The horizontal Christmas tree may comprise other components, such as a tubing hanger 90 having internal flow passages 92, and a master production valve 94. Additionally, a variety of other features may be utilized with or incorporated into the horizontal Christmas tree 70. However, the design of internal valves 78, 80, external actuators 82, 84 and seal regions 34, allows removal of the valves and/or actuators without compromising the pressure integrity within flow control structure 72. Thus, one or more of the valves, actuators and tubing hanger may be removed, and the horizontal Christmas tree 70 can be left in place on the wellhead without the need to decomplete and seal the well.
In another embodiment of the present invention, pressure integrity is maintained in a subsea test tree system 96. In this exemplary system, a flow control structure 98 is coupled to a Christmas tree 100, such as a horizontal Christmas tree. Christmas tree 100 is coupled to a master production valve 102, and a horizontal Christmas tree tubing hanger 104 is deployed therein. Disposed above Christmas tree 100, flow control structure 98 comprises a pressure housing 106 having a hollow interior that forms an internal fluid flow path 108. A tubing hanger running tool 110 is disposed within pressure housing 106 along with one or more internal valves 112 each actuated by an external actuator 114. In the embodiment illustrated, two internal valves 112 are actuated by corresponding external actuators 114 via actuator stems 116. Subsea system 96 also may comprise other components, such as a blowout preventer 116 and an umbilical-less radial penetrator port 118.
As discussed with respect to the embodiments described above, the actuators 114 and/or valves 112 may be removed without compromising the pressure integrity within flow control structure 98. Each actuator stem 116 is moved to a retracted position via the corresponding actuator and/or the internal pressure within pressure housing 106 to form a seal at the corresponding seal region 34. As described with reference to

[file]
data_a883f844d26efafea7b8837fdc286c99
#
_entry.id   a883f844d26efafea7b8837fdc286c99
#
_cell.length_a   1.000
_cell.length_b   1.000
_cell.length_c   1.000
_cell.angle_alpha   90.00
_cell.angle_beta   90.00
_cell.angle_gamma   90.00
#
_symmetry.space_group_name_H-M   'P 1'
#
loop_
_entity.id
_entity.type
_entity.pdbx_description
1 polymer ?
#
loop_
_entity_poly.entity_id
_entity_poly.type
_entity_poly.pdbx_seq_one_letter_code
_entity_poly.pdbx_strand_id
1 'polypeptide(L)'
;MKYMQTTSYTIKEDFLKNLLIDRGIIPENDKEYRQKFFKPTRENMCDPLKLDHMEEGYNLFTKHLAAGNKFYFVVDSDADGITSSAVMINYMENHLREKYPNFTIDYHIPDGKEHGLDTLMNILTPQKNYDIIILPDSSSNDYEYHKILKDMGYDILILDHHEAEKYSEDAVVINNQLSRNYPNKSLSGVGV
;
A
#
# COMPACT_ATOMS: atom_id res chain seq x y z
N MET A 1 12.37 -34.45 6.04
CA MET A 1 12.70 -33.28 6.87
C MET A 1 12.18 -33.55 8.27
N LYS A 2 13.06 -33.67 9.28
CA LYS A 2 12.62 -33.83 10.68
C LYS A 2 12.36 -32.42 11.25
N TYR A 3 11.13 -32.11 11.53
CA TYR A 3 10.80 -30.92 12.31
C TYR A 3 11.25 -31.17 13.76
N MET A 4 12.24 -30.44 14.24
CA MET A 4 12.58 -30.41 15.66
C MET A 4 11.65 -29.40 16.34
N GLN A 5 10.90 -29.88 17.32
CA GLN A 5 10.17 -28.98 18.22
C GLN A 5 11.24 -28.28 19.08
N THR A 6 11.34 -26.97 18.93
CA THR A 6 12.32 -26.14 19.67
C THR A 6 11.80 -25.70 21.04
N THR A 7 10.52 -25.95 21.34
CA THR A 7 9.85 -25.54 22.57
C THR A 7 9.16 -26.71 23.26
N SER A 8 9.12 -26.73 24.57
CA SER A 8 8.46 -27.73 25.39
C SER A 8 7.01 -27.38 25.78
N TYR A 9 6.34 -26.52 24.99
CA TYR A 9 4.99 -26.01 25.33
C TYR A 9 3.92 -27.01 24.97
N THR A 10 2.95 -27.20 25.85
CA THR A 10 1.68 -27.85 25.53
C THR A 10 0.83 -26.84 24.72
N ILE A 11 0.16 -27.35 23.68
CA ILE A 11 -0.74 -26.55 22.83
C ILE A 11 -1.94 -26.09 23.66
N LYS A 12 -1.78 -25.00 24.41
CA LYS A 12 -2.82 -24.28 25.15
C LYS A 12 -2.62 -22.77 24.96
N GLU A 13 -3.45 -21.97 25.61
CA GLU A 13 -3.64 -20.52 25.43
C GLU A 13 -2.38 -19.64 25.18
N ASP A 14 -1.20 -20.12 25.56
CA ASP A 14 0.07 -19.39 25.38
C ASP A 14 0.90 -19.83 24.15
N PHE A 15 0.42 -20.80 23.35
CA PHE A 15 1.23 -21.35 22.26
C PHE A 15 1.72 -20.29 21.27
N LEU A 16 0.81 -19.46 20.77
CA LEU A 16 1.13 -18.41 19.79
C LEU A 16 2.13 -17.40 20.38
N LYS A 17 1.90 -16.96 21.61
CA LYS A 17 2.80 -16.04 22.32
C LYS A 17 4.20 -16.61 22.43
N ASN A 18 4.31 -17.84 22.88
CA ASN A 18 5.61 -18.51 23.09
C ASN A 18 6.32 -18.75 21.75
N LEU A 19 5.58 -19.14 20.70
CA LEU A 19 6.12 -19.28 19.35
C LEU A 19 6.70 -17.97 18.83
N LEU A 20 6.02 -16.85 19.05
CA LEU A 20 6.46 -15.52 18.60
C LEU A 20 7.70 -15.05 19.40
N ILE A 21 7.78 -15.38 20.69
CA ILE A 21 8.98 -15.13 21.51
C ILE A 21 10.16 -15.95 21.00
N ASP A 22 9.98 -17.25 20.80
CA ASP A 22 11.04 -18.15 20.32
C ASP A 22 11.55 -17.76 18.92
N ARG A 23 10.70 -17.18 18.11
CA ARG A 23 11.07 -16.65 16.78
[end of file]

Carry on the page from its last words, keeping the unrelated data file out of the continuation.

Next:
It should be understood that the foregoing description is of exemplary embodiments of this invention, and that the invention is not limited to the specific forms shown. For example, a variety of actuators may be used to actuate gate valves, ball valves, other types of valves or other internal components; the technique for maintaining pressure integrity may be utilized in a variety of submersible, e.g. subsea, systems; the number of valves and actuators used in a given system may vary according to the specific application; the internal valves may be actuated by linear, rotational or other motion of the actuator stem; and various other features may be incorporated into the system. These and other modifications may be made in the design and arrangement of the elements without departing from the scope of the invention as expressed in the appended claims.
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|Citing Patent||Filing date||Publication date||Applicant||Title|
|US8672290||Mar 13, 2012||Mar 18, 2014||Vetco Gray Inc.||Self aligning spherical backseat assembly for a valve|
|US9084358 *||Jan 19, 2010||Jul 14, 2015||Siemens Oil And Gas Offshore As||Subsea pressure compensation system|
|US20120291688 *||Jan 19, 2010||Nov 22, 2012||John Arthur Dawes||Subsea Pressure Compensation System|
|U.S. Classification||166/365, 251/63.6, 166/95.1, 137/81.2, 251/329, 166/363|
|International Classification||E21B34/04, E21B34/10|
|Cooperative Classification||E21B34/04, Y10T137/2036, E21B34/105|
|European Classification||E21B34/10R, E21B34/04|
|Dec 20, 2002||AS||Assignment|
Owner name: FMC TECHNOLOGIES, INC., TEXAS
Free format text: ASSIGNMENT OF ASSIGNORS INTEREST;ASSIGNOR:SKEELS, HAROLD BRIAN;REEL/FRAME:013611/0162
Effective date: 20021205
|Jan 23, 2004||AS||Assignment|
Owner name: FMC TECHNOLOGIES, INC., TEXAS
Free format text: ASSIGNMENT OF ASSIGNORS INTEREST;ASSIGNOR:WILLIAMS, MICHAEL R.;REEL/FRAME:014924/0711
Effective date: 20040102
|May 15, 2009||FPAY||Fee payment|
Year of fee payment: 4
|Mar 7, 2013||FPAY||Fee payment|
Year of fee payment: 8